medwireNews: Individuals with non-small-cell lung cancer (NSCLC) harboring uncommon or very rare EGFR mutations benefit from treatment with EGFR–tyrosine kinase inhibitors (TKIs), but those with exon 20 insertions do not, German research suggests.
Sonja Loges (University of Heidelberg, Mannheim) and co-investigators say that although atypical EGFR mutations occur in 10–30% of EGFR-mutated NSCLC, real-world outcome data are needed for clinical decision-making in these patients.
To address this, Loges and team retrospectively reviewed data from the multicenter study of the national Network Genomic Medicine (nNGM) in Germany, which included treatment and outcome information for 260 patients with nonresectable NSCLC and atypical EGFR mutations in exons 18–21, including compound mutations with classical or other atypical EGFR mutations.
Of these, 87 (33.5%) had what the researchers classed as “more frequent uncommon” EGFR mutations including G719X, S768I, E709X, L861Q, and combinations of these with classical EGFR mutations such as L858R and exon 19 deletions.
A second group included 71 (27.3%) patients with exon 20 insertions and a third group, of 102 (39.2%) patients, had very rare point mutations, exon 18 deletions, exon 19 insertions, and very rare mutations in combination with other mutations.
The researchers report in the Annals of Oncology that patients with more frequent uncommon EGFR mutations had significantly longer median progression-free survival (PFS) when treated with an EGFR–TKI relative to chemotherapy, at 6.6 versus 5.0 months and a hazard ratio (HR) of 0.54.
Afatinib was the most commonly used EGFR–TKI in this group (46% of 79 treatments), followed by erlotinib (28%), gefitinib (16%), and osimertinib (10%), and median PFS differed significantly by treatment. Specifically, median PFS was longest with afatinib, at 12.0 months, and shortest with erlotinib, at 3.8 months.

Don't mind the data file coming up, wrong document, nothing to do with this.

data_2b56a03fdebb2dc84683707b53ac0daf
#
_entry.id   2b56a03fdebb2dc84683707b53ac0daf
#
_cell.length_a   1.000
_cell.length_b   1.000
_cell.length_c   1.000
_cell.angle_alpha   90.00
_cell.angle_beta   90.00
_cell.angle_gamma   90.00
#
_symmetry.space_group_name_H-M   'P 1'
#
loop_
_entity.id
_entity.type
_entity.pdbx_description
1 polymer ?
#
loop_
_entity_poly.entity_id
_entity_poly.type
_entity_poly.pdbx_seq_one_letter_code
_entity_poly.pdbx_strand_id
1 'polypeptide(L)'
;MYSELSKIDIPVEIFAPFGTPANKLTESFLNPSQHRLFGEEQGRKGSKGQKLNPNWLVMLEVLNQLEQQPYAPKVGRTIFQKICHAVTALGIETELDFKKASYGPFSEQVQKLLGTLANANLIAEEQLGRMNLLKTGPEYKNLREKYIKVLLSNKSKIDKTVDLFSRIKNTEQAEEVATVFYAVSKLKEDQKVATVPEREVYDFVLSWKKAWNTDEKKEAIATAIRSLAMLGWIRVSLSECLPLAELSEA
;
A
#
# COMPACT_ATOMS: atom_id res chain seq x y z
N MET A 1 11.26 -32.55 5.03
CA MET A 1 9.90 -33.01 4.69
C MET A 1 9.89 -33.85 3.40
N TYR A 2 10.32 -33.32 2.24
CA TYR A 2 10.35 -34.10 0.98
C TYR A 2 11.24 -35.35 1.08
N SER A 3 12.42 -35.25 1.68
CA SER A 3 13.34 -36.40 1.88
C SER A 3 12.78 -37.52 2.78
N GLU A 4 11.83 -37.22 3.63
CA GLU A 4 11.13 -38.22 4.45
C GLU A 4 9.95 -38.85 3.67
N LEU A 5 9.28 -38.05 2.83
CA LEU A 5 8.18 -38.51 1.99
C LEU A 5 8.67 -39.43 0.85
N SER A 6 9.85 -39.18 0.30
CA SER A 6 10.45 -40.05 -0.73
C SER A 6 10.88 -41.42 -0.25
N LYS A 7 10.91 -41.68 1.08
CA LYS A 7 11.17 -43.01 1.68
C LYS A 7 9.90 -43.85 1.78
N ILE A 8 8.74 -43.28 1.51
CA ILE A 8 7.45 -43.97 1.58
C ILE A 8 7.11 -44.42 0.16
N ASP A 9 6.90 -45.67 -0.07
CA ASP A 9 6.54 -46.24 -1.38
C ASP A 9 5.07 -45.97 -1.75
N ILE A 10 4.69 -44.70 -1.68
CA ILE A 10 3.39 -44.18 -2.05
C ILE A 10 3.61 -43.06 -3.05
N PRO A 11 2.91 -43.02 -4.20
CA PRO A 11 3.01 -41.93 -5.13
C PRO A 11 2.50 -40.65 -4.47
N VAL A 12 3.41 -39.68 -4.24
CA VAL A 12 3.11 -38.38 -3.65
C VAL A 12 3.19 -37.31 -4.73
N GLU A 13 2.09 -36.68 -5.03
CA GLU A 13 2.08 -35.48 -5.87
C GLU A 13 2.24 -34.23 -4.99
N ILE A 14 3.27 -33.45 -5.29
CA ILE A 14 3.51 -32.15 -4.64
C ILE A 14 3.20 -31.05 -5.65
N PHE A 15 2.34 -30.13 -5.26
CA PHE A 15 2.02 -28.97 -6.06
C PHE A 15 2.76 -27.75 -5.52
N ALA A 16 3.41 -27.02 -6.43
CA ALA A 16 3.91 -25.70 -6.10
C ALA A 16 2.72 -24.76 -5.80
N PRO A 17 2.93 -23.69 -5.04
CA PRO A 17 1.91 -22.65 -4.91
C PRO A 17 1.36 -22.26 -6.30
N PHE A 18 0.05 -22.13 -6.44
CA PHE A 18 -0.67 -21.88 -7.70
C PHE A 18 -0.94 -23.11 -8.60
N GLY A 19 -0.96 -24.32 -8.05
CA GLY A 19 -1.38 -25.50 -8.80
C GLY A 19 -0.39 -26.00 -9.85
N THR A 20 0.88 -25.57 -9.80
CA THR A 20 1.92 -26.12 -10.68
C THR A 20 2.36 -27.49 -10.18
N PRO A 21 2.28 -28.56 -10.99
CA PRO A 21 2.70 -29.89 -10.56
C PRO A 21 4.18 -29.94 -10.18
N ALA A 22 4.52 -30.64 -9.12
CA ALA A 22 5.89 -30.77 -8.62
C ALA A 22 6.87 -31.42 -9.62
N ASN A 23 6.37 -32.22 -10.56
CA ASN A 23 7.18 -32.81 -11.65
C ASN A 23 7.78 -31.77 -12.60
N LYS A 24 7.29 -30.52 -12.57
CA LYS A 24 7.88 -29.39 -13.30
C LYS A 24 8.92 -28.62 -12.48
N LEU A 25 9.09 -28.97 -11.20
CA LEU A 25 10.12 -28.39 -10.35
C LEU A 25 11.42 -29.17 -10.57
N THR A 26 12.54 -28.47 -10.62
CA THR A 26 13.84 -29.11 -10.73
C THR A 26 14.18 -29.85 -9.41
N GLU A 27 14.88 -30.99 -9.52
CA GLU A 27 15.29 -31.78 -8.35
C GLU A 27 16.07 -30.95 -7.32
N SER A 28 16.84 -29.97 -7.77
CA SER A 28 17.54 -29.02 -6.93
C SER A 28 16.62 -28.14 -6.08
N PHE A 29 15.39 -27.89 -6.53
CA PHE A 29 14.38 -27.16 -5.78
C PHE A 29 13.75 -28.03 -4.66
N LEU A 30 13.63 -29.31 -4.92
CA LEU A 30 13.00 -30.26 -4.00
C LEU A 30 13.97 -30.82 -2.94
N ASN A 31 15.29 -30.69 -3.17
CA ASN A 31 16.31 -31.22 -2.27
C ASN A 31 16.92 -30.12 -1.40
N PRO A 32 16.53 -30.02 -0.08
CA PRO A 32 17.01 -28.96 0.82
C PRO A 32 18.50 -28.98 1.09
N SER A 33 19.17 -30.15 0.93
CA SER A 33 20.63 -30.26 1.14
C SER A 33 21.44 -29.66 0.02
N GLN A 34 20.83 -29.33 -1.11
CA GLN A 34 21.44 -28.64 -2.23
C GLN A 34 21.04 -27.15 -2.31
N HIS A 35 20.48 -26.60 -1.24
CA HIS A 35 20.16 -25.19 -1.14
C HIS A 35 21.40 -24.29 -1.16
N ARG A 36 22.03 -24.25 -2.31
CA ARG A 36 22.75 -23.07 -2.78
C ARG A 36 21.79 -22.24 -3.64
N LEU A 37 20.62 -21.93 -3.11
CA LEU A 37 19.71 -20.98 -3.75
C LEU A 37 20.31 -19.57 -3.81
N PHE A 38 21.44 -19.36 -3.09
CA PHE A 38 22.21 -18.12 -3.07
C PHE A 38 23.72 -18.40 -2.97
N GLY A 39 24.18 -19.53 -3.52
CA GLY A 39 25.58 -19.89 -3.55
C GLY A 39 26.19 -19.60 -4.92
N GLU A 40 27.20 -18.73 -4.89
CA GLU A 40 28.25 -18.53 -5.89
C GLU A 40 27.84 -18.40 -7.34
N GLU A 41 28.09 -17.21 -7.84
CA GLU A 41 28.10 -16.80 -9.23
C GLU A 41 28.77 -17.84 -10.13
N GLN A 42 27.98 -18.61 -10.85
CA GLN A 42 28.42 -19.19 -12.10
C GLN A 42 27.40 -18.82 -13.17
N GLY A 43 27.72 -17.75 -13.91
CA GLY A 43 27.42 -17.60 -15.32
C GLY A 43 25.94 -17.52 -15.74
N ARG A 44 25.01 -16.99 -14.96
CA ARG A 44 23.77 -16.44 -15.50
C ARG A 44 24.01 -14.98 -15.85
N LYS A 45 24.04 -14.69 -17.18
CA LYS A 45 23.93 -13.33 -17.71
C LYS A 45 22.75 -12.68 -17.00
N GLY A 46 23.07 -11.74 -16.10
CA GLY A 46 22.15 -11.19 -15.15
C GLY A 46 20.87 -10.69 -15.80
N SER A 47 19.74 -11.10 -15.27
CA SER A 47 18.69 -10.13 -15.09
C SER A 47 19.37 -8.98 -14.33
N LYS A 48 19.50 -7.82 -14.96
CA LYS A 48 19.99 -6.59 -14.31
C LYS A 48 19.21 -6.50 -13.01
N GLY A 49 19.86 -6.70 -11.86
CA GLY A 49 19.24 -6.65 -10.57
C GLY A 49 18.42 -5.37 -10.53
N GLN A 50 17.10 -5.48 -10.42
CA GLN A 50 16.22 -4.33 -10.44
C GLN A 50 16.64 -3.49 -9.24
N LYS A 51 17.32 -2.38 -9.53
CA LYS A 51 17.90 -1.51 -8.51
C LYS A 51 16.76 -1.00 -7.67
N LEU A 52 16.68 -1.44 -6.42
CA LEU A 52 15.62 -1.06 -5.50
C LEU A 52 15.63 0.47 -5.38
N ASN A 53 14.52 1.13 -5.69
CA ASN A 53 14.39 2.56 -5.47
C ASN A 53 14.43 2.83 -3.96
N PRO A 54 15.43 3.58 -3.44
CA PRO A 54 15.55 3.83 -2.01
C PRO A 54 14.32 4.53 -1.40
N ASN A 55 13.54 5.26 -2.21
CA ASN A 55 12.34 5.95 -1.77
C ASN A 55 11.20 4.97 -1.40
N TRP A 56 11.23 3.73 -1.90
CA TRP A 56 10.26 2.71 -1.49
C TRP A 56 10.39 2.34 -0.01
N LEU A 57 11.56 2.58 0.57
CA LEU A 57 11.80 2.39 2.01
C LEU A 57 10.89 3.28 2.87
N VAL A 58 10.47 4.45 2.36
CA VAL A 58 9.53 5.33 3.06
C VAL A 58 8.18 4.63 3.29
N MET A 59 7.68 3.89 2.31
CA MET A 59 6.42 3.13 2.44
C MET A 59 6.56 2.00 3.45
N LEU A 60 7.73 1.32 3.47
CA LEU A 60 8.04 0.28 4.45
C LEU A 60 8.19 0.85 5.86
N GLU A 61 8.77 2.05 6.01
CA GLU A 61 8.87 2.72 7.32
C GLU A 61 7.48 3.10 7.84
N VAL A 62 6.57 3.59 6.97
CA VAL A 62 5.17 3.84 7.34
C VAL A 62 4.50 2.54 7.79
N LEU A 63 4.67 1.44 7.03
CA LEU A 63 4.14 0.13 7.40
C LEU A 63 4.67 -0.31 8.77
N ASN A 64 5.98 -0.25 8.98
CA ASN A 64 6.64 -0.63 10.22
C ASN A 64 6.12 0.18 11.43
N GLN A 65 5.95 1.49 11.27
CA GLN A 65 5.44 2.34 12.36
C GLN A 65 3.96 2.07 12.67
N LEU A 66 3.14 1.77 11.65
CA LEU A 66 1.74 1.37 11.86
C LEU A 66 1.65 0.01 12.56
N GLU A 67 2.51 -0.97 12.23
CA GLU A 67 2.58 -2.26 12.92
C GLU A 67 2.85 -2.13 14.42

Median PFS among the patients with exon 20 insertions was 3.3 months for those given an EGFR–TKI versus 5.0 months with chemotherapy, indicating no overall benefit with EGFR–TKIs in this group.
However, the investigators note that there were some “remarkable” exceptions to this trend, including one patient with a 773_774HVinsAH insertion who had a PFS of 25.4 months with first-line afatinib and another with a 773_774HVinsGHPH insertion who had a PFS of at least 10.0 months with afatinib after progressing during first-line chemotherapy.
In spite of this, Loges et al point out that “exon 20 insertions are very heterogeneous and despite the recent approval of two new drugs specifically for this cohort, additional investigation is warranted in order to identify which type of insertion may respond to specific TKI or drugs.”
In the last group, the patients with very rare EGFR mutations had significantly longer median PFS when receiving an EGFR–TKI versus chemotherapy (6.0 vs 3.5 months; HR=0.67).
The longest PFS among this group occurred with gefitinib treatment, at 16.0 months, while the shortest was with erlotinib (3.1 months), but the small numbers of patients in each group meant the differences did not reach statistical significance.
Indeed, Loges and co-authors stress that “the heterogeneous nature and singular occurrence of many mutations in this group” mean that “further preclinical characterization is warranted in order to determine the functional impact of very rare EGFR mutations.”
Nonetheless, they say that “[i]n the absence of other clinical information, information from one patient with a given very rare alteration who has responded to an EGFR-TKI is valuable to guide treatment decisions, although with a low level of evidence.”
The researchers also looked at immune checkpoint inhibitor use in all three groups, but patient numbers were too small to draw any firm conclusions.
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